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Farmiga plays the good soldier in Source Code

Actress Vera Farmiga has had some pretty formidable on-screen partners, including Leonardo DiCaprio in <em>The Departed</em> and George Clooney in <em>Up in the Air</em>.

Actress Vera Farmiga has had some pretty formidable on-screen partners, including Leonardo DiCaprio in The Departed and George Clooney in Up in the Air. But in her latest, Source Code, she spends most of the film speaking into a small camera as she guides Jake Gyllenhaal on a mind-bending mission to discover the culprit behind a commuter train bombing. She sat down with Metro to talk about working with the camera, what makes a good soldier and the importance — or lack thereof — in a character’s gender.

Are you a fan of science fiction?
I grew up watching Battlestar Galactica and The Jetsons and Star Trek. But not so much lately, just because I don’t often find the characters compelling or relatable. And to me this role is everything I steer clear of as an actress.

How do you mean?
It’s pretty expositional. It’s a maddening kind of dialogue for most actors to do. And for me, talking to (director) Duncan (Jones) about the role, to me what then came alive about the role was not so much what is obvious on the written page, but what kind of happens in that real estate between the lines. She’s a soldier, and she operates like any good soldier does from the start, but the more she gets emotionally involved, the more she operates from her heart — which does not always the best soldier make. There’s not room for emotions or getting personal. And I think that’s what her job is. She’s his navigation device. She takes him by the collar and brings him back on track whenever he veers off.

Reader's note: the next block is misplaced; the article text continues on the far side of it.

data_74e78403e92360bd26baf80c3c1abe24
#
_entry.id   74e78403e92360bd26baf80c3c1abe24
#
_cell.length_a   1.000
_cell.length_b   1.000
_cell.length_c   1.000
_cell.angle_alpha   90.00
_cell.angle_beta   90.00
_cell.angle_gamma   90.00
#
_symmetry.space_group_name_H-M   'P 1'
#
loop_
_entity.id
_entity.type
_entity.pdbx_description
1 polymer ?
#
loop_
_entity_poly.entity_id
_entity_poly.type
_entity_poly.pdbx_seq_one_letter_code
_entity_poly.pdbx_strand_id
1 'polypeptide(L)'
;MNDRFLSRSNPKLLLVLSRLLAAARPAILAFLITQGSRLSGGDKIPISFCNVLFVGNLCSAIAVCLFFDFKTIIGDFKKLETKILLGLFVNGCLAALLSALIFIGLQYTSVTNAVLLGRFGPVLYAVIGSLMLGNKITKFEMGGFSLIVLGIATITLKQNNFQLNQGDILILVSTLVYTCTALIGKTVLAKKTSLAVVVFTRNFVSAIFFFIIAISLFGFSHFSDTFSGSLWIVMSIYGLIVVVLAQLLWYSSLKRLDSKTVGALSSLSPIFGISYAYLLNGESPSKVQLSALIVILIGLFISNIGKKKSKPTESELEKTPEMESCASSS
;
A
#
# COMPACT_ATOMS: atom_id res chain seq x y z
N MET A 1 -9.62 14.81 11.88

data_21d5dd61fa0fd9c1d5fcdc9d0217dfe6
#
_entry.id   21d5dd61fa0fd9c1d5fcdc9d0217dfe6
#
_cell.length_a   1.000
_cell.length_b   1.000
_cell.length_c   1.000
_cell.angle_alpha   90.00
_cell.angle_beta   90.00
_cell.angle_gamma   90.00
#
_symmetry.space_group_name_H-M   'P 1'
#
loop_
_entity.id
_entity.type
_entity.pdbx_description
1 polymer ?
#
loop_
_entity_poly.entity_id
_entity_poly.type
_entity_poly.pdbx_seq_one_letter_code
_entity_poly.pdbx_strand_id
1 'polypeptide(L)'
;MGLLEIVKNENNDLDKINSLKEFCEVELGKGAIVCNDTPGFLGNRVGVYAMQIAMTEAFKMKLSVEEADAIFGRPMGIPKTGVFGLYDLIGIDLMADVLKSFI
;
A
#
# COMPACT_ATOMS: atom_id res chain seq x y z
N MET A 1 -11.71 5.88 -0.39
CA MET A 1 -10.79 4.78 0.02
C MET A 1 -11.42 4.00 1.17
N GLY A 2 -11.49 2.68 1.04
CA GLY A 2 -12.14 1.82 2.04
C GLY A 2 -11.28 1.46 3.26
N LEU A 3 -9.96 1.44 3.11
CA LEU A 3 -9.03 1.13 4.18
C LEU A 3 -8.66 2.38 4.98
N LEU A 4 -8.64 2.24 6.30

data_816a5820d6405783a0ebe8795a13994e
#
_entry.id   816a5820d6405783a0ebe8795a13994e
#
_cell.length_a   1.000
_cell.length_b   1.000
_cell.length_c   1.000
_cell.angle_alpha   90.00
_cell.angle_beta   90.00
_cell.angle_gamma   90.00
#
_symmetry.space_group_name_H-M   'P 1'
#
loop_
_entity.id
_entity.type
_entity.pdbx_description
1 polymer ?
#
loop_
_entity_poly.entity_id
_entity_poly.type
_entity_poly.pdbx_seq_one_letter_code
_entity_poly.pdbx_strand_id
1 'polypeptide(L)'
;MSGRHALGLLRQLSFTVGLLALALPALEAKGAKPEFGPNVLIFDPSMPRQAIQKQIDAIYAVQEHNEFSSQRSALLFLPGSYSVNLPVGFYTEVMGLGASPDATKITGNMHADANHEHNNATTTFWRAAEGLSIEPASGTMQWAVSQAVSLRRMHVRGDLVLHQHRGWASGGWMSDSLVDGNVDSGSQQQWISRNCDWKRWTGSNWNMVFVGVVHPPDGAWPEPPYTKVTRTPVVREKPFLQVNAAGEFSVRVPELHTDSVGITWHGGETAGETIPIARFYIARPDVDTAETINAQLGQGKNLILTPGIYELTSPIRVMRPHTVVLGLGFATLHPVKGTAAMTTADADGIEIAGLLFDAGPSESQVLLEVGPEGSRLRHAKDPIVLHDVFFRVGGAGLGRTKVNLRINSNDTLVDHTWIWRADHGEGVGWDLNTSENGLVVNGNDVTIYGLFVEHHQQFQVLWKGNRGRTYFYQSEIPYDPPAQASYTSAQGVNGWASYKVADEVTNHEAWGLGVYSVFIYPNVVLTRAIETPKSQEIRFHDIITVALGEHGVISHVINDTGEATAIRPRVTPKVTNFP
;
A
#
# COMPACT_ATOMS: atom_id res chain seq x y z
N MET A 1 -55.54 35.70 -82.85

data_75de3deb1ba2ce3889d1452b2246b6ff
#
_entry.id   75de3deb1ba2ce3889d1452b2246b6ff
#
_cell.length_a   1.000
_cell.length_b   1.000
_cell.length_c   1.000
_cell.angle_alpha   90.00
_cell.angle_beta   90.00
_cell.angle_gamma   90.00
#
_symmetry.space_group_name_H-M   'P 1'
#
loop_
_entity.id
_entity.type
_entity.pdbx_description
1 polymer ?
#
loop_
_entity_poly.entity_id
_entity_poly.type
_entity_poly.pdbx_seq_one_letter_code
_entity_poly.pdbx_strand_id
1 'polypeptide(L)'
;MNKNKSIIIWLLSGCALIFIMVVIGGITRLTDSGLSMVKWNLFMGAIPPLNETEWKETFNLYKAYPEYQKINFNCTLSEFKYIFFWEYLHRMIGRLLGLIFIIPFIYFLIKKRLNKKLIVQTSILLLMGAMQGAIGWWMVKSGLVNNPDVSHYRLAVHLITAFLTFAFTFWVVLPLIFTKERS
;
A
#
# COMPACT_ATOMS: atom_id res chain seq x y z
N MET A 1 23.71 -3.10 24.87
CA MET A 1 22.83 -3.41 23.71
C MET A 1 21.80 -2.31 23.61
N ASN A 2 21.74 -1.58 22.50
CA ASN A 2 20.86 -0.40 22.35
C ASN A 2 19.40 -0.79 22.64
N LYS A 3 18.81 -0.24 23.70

Did you have trouble playing straight into the camera?
It’s a strange technique. Jonathan Demme had asked me at one point during Manchurian Candidate to look straight at it, and it was a sincerely difficult thing to do. Because you’re acting with machinery. You don’t have anything immediate to react to. Sometimes it’s just the twinkle of an eye that gives you an entirely different reaction. Or a twitch or a blink that’s a tell of some sort.

It’s been mentioned that in earlier drafts of the script, your character was a man.
That doesn’t surprise me. It’s funny, I was just offered a role in a very big movie, also playing another military personality, and they didn’t even have the decency to run it through (screenwriting software) Final Draft and change the gender.

 
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